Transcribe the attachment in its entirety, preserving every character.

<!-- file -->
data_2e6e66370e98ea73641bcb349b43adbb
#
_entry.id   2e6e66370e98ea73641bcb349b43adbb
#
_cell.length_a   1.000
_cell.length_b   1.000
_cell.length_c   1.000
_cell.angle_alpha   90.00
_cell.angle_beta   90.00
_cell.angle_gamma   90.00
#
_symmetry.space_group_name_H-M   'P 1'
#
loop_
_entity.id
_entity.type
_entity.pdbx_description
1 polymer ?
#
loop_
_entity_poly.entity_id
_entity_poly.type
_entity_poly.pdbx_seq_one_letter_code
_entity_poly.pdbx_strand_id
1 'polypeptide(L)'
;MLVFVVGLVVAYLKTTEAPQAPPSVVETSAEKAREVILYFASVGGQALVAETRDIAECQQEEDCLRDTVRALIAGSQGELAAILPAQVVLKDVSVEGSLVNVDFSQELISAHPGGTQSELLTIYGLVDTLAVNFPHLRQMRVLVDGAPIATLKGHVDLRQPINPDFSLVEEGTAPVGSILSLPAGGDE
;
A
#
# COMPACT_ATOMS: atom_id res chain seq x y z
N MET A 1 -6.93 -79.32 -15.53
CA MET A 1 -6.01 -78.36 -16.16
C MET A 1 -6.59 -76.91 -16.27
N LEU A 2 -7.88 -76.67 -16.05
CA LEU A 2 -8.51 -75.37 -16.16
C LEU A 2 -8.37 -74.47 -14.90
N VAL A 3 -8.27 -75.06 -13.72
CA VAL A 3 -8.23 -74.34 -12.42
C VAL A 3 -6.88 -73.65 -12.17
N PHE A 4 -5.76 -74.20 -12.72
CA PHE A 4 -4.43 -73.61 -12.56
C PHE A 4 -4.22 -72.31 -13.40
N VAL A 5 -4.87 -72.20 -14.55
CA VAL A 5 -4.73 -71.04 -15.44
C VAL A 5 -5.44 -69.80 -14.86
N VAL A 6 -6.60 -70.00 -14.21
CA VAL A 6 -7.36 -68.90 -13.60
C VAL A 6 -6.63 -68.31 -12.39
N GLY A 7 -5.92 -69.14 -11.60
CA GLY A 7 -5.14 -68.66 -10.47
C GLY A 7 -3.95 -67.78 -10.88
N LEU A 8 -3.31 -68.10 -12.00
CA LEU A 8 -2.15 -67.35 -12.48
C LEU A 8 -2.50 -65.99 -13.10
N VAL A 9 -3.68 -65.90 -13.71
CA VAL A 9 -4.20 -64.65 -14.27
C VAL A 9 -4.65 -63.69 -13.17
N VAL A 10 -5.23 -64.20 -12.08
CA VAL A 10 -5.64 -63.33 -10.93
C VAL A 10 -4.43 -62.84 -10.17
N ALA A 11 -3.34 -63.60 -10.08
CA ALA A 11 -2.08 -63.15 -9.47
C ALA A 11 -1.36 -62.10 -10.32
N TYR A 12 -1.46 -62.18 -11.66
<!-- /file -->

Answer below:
data_2e6e66370e98ea73641bcb349b43adbb
#
_entry.id   2e6e66370e98ea73641bcb349b43adbb
#
_cell.length_a   1.000
_cell.length_b   1.000
_cell.length_c   1.000
_cell.angle_alpha   90.00
_cell.angle_beta   90.00
_cell.angle_gamma   90.00
#
_symmetry.space_group_name_H-M   'P 1'
#
loop_
_entity.id
_entity.type
_entity.pdbx_description
1 polymer ?
#
loop_
_entity_poly.entity_id
_entity_poly.type
_entity_poly.pdbx_seq_one_letter_code
_entity_poly.pdbx_strand_id
1 'polypeptide(L)'
;MLVFVVGLVVAYLKTTEAPQAPPSVVETSAEKAREVILYFASVGGQALVAETRDIAECQQEEDCLRDTVRALIAGSQGELAAILPAQVVLKDVSVEGSLVNVDFSQELISAHPGGTQSELLTIYGLVDTLAVNFPHLRQMRVLVDGAPIATLKGHVDLRQPINPDFSLVEEGTAPVGSILSLPAGGDE
;
A
#
# COMPACT_ATOMS: atom_id res chain seq x y z
N MET A 1 -6.93 -79.32 -15.53
CA MET A 1 -6.01 -78.36 -16.16
C MET A 1 -6.59 -76.91 -16.27
N LEU A 2 -7.88 -76.67 -16.05
CA LEU A 2 -8.51 -75.37 -16.16
C LEU A 2 -8.37 -74.47 -14.90
N VAL A 3 -8.27 -75.06 -13.72
CA VAL A 3 -8.23 -74.34 -12.42
C VAL A 3 -6.88 -73.65 -12.17
N PHE A 4 -5.76 -74.20 -12.72
CA PHE A 4 -4.43 -73.61 -12.56
C PHE A 4 -4.22 -72.31 -13.40
N VAL A 5 -4.87 -72.20 -14.55
CA VAL A 5 -4.73 -71.04 -15.44
C VAL A 5 -5.44 -69.80 -14.86
N VAL A 6 -6.60 -70.00 -14.21
CA VAL A 6 -7.36 -68.90 -13.60
C VAL A 6 -6.63 -68.31 -12.39
N GLY A 7 -5.92 -69.14 -11.60
CA GLY A 7 -5.14 -68.66 -10.47
C GLY A 7 -3.95 -67.78 -10.88
N LEU A 8 -3.31 -68.10 -12.00
CA LEU A 8 -2.15 -67.35 -12.48
C LEU A 8 -2.50 -65.99 -13.10
N VAL A 9 -3.68 -65.90 -13.71
CA VAL A 9 -4.20 -64.65 -14.27
C VAL A 9 -4.65 -63.69 -13.17
N VAL A 10 -5.23 -64.20 -12.08
CA VAL A 10 -5.64 -63.33 -10.93
C VAL A 10 -4.43 -62.84 -10.17
N ALA A 11 -3.34 -63.60 -10.08
CA ALA A 11 -2.08 -63.15 -9.47
C ALA A 11 -1.36 -62.10 -10.32
N TYR A 12 -1.46 -62.18 -11.66